They were forced out of Kamsack, Sask., following a peaceful protest by residents there on Sept. 13. The group then made its way to Richmound on Sept. 15, and has been staying at the former Richmound School, having been invited by property owner Rick Manz.

Manz is facing an assault charge after RCMP received a report of an assault following an altercation in Richmound last Friday.

On Wednesday, Richmound Mayor Brad Miller shared a Facebook post inviting people to join the community’s “peaceful protest” on Saturday and Sunday. He urged others to share the post around.

“Things are still escalating and we are desperate for help with another protest rally to keep conspiracy theorist, cult leader and pretender queen, Romana Didulo, from settling into permanent residency in our town. WE NEED HELP AND CANNOT DO THIS ALONE!” the post read.

Miller called for people from neighbouring communities to join in the demonstration, saying it will be respectful and legal.

Four men sit at a table in a boardroom.

Sitting from left to right: Leader Mayor Aaron Wenzel, Cypress Hills MLA Doug Steele, Richmound Mayor Brad Miller and Fox Valley Mayor Sean Checkley held a news conference on Saturday. (Laura Sciarpelletti/CBC)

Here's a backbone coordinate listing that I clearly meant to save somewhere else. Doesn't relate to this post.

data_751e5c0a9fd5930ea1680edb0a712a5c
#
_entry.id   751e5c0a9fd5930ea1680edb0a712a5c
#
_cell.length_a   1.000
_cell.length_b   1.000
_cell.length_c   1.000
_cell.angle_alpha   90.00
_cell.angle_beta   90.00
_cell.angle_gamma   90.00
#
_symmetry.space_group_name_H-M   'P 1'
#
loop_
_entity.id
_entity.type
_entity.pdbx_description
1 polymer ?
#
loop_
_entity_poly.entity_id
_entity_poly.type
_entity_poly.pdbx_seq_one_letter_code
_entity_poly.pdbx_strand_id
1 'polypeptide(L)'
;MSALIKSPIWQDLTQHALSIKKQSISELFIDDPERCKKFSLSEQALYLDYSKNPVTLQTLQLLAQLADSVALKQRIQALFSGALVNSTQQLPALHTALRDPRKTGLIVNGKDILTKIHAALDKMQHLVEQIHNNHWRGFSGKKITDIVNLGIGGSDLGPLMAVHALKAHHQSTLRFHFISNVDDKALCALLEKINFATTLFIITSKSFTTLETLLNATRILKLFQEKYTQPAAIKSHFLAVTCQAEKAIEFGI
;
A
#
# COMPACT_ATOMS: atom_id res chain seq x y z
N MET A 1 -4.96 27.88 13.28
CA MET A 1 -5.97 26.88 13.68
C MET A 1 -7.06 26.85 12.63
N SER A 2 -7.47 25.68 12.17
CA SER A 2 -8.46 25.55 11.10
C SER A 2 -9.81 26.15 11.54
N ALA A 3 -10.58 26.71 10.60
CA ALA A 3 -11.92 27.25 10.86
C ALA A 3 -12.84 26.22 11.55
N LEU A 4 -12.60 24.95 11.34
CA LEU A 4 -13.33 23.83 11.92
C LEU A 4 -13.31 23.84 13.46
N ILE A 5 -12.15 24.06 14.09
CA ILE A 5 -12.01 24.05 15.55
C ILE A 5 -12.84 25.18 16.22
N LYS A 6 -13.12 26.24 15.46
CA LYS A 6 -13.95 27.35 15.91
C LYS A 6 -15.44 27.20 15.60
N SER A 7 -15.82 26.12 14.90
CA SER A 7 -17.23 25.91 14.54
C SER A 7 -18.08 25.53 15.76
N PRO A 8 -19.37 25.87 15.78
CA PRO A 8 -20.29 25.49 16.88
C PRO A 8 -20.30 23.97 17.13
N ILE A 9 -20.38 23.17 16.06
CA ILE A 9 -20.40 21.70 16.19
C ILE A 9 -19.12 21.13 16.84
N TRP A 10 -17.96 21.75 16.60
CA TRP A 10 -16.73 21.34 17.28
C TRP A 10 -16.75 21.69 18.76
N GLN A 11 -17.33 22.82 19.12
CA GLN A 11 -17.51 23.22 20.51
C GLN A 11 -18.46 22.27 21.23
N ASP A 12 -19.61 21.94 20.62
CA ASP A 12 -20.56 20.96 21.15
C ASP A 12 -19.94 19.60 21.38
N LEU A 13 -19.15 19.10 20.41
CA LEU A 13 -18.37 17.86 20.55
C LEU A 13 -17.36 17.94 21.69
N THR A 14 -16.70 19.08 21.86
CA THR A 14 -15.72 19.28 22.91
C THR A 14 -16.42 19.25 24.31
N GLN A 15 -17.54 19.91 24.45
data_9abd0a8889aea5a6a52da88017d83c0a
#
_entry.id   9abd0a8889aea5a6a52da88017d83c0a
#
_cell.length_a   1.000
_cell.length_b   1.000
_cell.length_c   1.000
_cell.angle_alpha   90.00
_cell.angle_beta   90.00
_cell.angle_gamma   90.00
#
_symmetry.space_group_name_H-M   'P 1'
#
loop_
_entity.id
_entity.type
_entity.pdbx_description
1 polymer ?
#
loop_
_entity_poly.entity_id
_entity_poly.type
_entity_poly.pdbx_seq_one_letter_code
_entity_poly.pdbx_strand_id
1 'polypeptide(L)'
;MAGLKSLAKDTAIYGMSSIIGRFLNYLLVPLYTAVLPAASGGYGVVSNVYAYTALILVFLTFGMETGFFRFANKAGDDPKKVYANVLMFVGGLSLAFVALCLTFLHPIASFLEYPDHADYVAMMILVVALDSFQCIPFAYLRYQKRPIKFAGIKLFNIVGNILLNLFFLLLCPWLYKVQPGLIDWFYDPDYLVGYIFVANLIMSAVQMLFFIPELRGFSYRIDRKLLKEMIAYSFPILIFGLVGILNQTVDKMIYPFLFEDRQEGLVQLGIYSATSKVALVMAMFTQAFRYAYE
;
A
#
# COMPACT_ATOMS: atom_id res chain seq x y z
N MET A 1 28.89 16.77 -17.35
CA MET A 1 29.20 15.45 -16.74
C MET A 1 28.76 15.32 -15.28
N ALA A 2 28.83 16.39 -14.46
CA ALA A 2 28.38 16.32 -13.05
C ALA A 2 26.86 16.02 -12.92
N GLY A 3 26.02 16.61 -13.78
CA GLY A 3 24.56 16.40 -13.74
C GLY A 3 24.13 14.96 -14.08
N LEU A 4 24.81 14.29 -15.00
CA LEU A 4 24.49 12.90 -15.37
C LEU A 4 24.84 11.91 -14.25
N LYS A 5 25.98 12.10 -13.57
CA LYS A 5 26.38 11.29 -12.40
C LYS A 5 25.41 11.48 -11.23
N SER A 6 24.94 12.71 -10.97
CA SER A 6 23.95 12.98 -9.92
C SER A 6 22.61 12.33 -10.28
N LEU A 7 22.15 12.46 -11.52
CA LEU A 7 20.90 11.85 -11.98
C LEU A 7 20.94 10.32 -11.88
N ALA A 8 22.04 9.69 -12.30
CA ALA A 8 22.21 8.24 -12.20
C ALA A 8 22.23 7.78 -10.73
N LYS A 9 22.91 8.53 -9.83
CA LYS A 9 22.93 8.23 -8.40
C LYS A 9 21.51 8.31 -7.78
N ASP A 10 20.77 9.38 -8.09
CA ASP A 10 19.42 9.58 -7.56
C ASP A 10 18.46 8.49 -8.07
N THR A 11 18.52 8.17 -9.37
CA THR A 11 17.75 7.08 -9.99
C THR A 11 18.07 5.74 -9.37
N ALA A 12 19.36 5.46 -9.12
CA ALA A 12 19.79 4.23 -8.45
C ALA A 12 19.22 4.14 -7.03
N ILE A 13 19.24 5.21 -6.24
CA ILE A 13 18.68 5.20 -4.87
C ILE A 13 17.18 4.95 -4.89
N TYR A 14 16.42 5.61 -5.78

Those calls were answered by leaders of neighbouring communities on Saturday.

Aaron Wenzel, the mayor of Leader, Sask., and Sean Checkley, mayor of Fox Valley, came to Richmound in show of solidarity, along with Doug Steele, the member of the Legislative Assembly for Cypress Hills.

The MLA and the three mayors held a joint news conference on Saturday, ahead of the planned protest.

“The area isn’t just, you know, community by community — we are a region and work very closely and collaboratively with with each community,” said Fox Valley’s Checkley.

Many Richmound youth go to school in Fox Valley, he said, so the communities have close ties.

Recently, the playground in Richmound was shut down due to safety concerns because of the group’s presence.